c] Keep letters that work well together. This is referred to as synergy. TCH left on your rack has much better synergy that IWY.
d] Avoid having more than one high-point tile in your leave. While one may be useful for bingos, they can be better used for high-scoring plays. A high-point tile is anything with a value of more than 1 point.
Synergy-pairs like CH, PH, and CK allow you to relax this rule a little.
e] Keep as many singles as you can of the following groups:
VOWELS: EAOI (most useful order)
CONSONANTS: SRNTL (see note b above)
This means, in general (remember board position and tracking), that an [ES] leave will serve you better than an [AR] leave. Very often, using this system early in the game will yield one of the top ten
6-letter bingo stems:
AEINST = SATINE
AEIRST = SATIRE
AEINRT = RETINA
AEINRS = ARSINE
EINORS - SENIOR
EINOST = TOE-SIN
AENSRT = STERNA
EINRST = INSERT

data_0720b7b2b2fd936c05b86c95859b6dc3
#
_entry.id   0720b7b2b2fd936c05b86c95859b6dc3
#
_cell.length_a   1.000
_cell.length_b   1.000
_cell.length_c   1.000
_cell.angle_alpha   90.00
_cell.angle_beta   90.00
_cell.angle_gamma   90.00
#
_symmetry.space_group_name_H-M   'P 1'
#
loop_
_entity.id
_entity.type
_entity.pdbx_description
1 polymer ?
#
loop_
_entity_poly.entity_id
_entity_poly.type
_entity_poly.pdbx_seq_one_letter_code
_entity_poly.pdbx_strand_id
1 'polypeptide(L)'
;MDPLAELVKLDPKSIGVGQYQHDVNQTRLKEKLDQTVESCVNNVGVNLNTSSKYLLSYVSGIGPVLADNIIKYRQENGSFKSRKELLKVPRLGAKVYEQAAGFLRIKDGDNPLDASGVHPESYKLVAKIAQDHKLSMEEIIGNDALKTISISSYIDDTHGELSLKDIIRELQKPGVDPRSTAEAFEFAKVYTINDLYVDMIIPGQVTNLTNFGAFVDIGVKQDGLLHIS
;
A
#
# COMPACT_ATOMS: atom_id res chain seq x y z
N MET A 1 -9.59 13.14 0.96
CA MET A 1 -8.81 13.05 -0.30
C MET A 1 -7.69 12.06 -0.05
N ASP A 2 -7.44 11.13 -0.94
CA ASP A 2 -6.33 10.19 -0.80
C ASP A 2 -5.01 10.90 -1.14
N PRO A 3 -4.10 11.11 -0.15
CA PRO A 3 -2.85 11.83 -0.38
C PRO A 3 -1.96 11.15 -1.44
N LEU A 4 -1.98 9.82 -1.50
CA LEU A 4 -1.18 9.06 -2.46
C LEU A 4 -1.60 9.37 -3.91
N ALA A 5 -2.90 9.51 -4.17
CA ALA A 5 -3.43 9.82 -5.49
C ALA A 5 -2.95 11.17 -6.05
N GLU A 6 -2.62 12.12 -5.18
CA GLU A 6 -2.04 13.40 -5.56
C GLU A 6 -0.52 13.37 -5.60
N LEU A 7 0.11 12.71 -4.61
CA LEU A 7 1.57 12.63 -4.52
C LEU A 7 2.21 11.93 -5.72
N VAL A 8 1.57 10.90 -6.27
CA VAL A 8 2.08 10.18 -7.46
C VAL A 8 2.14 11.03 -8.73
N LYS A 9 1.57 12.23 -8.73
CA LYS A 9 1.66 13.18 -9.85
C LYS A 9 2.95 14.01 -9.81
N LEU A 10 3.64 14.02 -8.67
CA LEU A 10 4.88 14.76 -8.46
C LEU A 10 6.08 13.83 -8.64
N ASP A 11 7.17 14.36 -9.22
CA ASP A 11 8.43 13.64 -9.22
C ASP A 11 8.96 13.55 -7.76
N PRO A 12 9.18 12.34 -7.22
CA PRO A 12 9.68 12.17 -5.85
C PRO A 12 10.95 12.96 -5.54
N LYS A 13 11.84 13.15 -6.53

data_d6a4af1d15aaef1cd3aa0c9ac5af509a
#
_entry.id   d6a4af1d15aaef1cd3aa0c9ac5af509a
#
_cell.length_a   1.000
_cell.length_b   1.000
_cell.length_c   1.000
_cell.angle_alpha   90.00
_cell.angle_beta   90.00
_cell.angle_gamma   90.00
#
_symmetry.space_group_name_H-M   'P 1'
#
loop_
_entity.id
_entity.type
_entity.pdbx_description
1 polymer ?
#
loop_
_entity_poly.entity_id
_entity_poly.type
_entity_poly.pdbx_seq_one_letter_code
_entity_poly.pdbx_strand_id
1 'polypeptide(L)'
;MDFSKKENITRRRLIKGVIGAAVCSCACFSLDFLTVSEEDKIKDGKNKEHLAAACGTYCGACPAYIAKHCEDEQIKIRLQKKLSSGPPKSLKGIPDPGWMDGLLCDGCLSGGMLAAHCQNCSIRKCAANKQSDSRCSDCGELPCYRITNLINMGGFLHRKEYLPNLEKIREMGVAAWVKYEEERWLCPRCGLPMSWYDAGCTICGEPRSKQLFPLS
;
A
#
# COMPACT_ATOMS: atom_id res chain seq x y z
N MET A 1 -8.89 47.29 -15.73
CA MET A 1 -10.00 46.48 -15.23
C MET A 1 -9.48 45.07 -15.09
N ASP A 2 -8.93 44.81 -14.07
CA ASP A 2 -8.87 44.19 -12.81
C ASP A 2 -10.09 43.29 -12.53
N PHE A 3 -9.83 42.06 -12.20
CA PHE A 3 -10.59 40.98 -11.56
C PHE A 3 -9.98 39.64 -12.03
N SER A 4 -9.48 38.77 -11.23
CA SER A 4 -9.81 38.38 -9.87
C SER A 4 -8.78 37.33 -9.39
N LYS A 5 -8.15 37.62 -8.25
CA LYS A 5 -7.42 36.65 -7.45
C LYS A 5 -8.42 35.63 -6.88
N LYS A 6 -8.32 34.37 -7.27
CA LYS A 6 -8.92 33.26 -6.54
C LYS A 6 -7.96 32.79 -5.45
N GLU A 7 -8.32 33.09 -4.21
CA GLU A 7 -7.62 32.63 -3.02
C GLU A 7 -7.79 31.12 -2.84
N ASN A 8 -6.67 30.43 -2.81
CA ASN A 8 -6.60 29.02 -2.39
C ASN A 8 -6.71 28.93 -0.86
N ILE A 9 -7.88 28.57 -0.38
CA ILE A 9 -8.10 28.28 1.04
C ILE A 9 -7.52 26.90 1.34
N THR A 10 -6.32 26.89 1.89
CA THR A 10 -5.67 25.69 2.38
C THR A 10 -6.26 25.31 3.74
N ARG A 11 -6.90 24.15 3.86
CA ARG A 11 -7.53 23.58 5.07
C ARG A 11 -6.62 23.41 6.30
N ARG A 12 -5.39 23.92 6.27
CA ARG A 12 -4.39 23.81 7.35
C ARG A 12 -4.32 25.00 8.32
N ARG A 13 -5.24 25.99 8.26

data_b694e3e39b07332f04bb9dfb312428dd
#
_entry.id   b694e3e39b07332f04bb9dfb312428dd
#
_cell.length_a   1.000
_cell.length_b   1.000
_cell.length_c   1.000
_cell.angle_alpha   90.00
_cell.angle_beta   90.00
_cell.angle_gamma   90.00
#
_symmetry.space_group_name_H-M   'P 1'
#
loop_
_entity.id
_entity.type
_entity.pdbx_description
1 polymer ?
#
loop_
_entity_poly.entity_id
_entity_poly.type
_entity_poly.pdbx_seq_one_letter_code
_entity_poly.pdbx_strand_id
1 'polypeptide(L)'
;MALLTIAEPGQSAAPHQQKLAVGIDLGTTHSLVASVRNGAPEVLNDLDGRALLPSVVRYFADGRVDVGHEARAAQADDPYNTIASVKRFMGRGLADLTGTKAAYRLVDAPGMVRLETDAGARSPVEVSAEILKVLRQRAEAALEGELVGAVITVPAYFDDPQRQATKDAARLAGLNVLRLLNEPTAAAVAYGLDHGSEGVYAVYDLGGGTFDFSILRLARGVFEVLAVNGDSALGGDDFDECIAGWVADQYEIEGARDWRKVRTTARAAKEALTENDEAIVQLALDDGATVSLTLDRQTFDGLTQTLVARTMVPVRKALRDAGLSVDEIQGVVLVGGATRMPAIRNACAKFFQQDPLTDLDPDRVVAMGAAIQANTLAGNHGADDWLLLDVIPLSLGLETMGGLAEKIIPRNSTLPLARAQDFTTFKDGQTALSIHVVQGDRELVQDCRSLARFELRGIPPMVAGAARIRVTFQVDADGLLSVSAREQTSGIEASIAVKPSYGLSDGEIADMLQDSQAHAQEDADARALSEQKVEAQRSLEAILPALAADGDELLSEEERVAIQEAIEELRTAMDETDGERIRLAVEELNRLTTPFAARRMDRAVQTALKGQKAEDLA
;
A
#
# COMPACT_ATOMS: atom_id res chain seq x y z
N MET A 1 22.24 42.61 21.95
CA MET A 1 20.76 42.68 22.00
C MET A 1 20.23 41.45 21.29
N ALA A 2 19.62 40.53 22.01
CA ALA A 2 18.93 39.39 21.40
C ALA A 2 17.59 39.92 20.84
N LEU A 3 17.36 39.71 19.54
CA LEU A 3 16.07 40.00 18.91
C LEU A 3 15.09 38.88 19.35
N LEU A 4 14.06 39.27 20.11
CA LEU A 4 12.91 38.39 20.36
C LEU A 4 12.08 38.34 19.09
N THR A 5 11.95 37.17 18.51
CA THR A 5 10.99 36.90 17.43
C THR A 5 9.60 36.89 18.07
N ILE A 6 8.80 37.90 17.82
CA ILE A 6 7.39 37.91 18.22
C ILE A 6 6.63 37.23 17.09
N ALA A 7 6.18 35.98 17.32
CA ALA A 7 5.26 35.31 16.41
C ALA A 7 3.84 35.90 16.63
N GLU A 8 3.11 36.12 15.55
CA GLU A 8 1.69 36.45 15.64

ENORST = STONER
AEERST = EASTER
Above all, remember that each game is different. Board position, score, tracking and stage of the game all play a role in your decision-making.
One method that may work: Ask yourself...
What would be my perfect leave?
Is it 4 or 5 of the letters in a bingo stem?
Can I play the remainder off for 10+ points?
Getting rid of a WU may be worth even fewer points to clean up your rack
If not, which part of my leave can I sacrifice?
Look at your tracking to help. If you have the first R, and you can make a 30-point play, do so, because there's a good chance you may be facing RR next turn if you don't.
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ANSWERS TO LAST WEEK’S QUIZ: